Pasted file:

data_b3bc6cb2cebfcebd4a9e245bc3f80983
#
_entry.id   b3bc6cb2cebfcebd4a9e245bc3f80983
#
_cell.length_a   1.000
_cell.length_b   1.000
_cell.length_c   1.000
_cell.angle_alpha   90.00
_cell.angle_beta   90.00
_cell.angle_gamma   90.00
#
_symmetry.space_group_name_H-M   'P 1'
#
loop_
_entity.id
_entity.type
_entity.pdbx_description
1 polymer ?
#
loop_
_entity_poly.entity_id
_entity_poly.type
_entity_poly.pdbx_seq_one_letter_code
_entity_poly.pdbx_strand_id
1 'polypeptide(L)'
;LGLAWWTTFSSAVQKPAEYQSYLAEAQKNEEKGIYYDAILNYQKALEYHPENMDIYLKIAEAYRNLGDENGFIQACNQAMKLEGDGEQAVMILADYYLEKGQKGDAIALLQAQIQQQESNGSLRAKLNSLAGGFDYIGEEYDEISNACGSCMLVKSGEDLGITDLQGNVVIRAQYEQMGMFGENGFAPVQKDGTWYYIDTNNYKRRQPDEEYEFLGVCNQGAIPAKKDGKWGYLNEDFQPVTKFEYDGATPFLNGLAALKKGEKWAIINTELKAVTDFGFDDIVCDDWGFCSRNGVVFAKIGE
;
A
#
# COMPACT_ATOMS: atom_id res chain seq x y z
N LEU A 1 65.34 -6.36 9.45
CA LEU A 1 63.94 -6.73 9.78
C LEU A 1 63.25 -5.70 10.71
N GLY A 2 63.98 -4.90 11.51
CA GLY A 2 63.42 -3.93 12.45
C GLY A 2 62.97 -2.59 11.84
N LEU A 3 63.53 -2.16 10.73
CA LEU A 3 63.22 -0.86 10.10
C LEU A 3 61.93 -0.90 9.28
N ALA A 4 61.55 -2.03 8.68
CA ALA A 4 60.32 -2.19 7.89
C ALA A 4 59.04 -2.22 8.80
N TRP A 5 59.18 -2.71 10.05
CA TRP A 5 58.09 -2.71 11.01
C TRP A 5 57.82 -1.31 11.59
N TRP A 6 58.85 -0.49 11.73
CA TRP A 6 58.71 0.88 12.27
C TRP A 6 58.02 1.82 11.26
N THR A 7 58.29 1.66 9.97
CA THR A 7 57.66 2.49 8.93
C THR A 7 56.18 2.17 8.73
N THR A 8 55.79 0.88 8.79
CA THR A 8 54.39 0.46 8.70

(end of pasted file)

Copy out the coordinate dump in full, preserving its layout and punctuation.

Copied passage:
data_b3bc6cb2cebfcebd4a9e245bc3f80983
#
_entry.id   b3bc6cb2cebfcebd4a9e245bc3f80983
#
_cell.length_a   1.000
_cell.length_b   1.000
_cell.length_c   1.000
_cell.angle_alpha   90.00
_cell.angle_beta   90.00
_cell.angle_gamma   90.00
#
_symmetry.space_group_name_H-M   'P 1'
#
loop_
_entity.id
_entity.type
_entity.pdbx_description
1 polymer ?
#
loop_
_entity_poly.entity_id
_entity_poly.type
_entity_poly.pdbx_seq_one_letter_code
_entity_poly.pdbx_strand_id
1 'polypeptide(L)'
;LGLAWWTTFSSAVQKPAEYQSYLAEAQKNEEKGIYYDAILNYQKALEYHPENMDIYLKIAEAYRNLGDENGFIQACNQAMKLEGDGEQAVMILADYYLEKGQKGDAIALLQAQIQQQESNGSLRAKLNSLAGGFDYIGEEYDEISNACGSCMLVKSGEDLGITDLQGNVVIRAQYEQMGMFGENGFAPVQKDGTWYYIDTNNYKRRQPDEEYEFLGVCNQGAIPAKKDGKWGYLNEDFQPVTKFEYDGATPFLNGLAALKKGEKWAIINTELKAVTDFGFDDIVCDDWGFCSRNGVVFAKIGE
;
A
#
# COMPACT_ATOMS: atom_id res chain seq x y z
N LEU A 1 65.34 -6.36 9.45
CA LEU A 1 63.94 -6.73 9.78
C LEU A 1 63.25 -5.70 10.71
N GLY A 2 63.98 -4.90 11.51
CA GLY A 2 63.42 -3.93 12.45
C GLY A 2 62.97 -2.59 11.84
N LEU A 3 63.53 -2.16 10.73
CA LEU A 3 63.22 -0.86 10.10
C LEU A 3 61.93 -0.90 9.28
N ALA A 4 61.55 -2.03 8.68
CA ALA A 4 60.32 -2.19 7.89
C ALA A 4 59.04 -2.22 8.80
N TRP A 5 59.18 -2.71 10.05
CA TRP A 5 58.09 -2.71 11.01
C TRP A 5 57.82 -1.31 11.59
N TRP A 6 58.85 -0.49 11.73
CA TRP A 6 58.71 0.88 12.27
C TRP A 6 58.02 1.82 11.26
N THR A 7 58.29 1.66 9.97
CA THR A 7 57.66 2.49 8.93
C THR A 7 56.18 2.17 8.73
N THR A 8 55.79 0.88 8.79
CA THR A 8 54.39 0.46 8.70